I’ve now been back in the US for a few weeks and I seem to miss India more and more each day; I’ve been out with my family for Indian food twice now and each time I leave wishing I could have the real deal back in Pune. When I first arrived at home, it was great to be back with my closest friends and family, but it only took about a week for me to understand the amazing experience I had left behind. There were many things I was incredibly lucky to learn throughout my experience, whether personally, professionally, or academically.
My time in India allowed me to develop quite a bit on a personal level. Spending two and a half months in an entirely new country with completely new food is a rather jarring experience; I had been incredibly excited to go to India up until my plane landed, realizing I was completely and utterly alone. This reaction surprised me entirely – I had traveled a lot with my family and thus always considered myself a ‘seasoned traveler’ who would never experience culture shock. Looking back now, that mindset was naïve and I should have known better, but I guess there is no better way to learn than by experience! It took me a couple of weeks to fully get comfortable in India, adjusting to the flavors, smells, culture, and being away from anything that ever felt familiar. However, I soon adjusted to my new world and the country I came to call my home for the next few months – I came to love India and its incredible culture. Pushing myself out of my comfort zone and taking an entirely independent trip made me far more comfortable as an individual.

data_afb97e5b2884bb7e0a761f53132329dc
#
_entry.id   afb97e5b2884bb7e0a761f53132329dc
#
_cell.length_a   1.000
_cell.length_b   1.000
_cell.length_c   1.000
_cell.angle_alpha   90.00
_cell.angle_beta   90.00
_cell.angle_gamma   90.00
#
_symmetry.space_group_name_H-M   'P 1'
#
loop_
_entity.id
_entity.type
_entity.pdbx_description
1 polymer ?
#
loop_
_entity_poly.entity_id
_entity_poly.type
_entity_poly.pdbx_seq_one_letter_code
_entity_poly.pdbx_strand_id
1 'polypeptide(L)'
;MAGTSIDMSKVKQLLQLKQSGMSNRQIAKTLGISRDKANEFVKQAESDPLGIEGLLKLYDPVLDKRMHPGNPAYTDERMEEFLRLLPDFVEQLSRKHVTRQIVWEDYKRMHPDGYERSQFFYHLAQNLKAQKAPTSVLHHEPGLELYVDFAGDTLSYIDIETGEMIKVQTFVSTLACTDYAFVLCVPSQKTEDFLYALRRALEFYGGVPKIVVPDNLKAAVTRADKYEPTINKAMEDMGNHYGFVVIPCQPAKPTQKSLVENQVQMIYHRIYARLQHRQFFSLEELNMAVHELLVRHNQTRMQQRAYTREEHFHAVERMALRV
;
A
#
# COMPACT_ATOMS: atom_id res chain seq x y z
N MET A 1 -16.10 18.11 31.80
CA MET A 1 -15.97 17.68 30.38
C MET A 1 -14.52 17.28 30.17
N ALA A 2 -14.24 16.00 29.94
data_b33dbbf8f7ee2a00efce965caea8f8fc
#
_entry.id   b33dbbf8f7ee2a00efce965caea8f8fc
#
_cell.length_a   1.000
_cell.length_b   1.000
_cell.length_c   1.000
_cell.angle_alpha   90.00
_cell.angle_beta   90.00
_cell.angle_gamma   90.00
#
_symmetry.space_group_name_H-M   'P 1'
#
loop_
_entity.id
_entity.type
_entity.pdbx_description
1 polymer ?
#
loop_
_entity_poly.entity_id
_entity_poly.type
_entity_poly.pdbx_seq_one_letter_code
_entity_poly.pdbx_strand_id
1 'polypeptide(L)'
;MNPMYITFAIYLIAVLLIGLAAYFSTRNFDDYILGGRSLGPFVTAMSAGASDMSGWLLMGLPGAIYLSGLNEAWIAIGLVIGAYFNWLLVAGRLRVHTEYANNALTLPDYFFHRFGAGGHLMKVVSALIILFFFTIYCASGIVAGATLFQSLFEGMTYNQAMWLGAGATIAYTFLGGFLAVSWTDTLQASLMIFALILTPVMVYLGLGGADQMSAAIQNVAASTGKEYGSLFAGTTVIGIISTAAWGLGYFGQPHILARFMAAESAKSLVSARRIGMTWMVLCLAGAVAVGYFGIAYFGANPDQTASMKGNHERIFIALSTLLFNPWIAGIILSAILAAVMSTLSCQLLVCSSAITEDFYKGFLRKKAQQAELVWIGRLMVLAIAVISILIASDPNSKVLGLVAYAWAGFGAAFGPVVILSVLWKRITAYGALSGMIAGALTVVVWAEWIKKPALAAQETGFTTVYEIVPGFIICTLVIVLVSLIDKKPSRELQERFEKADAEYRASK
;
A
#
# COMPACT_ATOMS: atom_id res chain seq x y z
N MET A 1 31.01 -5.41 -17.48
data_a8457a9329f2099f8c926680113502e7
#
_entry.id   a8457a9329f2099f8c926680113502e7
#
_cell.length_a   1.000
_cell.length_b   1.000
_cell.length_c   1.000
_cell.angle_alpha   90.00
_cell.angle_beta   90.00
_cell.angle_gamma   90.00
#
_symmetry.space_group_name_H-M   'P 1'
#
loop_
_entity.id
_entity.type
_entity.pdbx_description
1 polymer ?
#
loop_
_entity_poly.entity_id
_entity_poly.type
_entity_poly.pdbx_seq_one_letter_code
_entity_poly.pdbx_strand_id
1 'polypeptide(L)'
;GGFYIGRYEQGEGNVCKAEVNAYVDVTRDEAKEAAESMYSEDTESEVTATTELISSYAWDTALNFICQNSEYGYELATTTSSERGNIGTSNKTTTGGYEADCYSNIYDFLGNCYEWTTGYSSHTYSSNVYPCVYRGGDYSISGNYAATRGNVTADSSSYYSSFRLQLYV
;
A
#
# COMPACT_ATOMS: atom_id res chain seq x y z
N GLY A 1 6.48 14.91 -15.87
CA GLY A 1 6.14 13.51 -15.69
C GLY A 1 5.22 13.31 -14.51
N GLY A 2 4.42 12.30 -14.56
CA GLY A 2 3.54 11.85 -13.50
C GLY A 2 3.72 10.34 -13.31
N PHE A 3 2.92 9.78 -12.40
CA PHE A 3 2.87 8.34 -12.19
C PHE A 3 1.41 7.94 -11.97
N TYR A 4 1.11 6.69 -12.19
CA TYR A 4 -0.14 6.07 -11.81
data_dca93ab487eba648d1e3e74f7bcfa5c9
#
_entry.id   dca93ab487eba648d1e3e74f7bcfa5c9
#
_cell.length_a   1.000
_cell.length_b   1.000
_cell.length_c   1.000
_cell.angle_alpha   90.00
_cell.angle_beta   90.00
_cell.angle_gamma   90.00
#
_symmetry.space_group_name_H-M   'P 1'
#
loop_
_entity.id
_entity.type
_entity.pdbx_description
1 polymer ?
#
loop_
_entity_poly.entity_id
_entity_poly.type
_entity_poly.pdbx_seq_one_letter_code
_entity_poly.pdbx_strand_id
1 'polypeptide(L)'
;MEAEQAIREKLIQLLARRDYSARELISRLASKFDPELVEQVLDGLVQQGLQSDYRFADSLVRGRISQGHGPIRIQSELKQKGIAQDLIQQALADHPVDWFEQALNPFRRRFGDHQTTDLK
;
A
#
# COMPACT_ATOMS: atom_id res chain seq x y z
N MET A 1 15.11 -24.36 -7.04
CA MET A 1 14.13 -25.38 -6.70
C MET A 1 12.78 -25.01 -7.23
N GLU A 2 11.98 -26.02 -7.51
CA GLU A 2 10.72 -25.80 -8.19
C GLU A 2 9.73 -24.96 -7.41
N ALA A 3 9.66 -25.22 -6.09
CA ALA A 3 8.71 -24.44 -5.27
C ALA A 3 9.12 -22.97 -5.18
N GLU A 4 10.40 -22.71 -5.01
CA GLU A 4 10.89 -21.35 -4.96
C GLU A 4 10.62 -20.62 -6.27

In an academic sense, understanding the culture of India has become far easier since I’ve had the chance to actually live it. Staying in a hostel on a college campus allowed me to meet many students from all over India, each of which was incredibly excited to share stories about their family, culture, and often most predominantly, their local food. With the generosity of the Summer in South Asia Undergraduate Fellowship, these stories have become reality through travel to locations far outside of where my internship is based. I was lucky enough to have the time to visit the cities where many of my new friends were from, learning about traditions like elephant painting in Jaipur and trying local sweets in Agra.
Professionally, interning with an organization abroad has allowed me to take on a level of responsibility seldom offered to rising sophomores in the United States. As a result, I’ve come to understand many important skills necessary for success in the consulting realm. Primarily, consulting is all about asking the right questions – this is critical for workshop facilitation as well as carrying out a project successfully and to the satisfaction of a partner or client.
Overall, I couldn’t be happier with my experience in India, and I can’t wait to someday return to the country I came to see as my second home.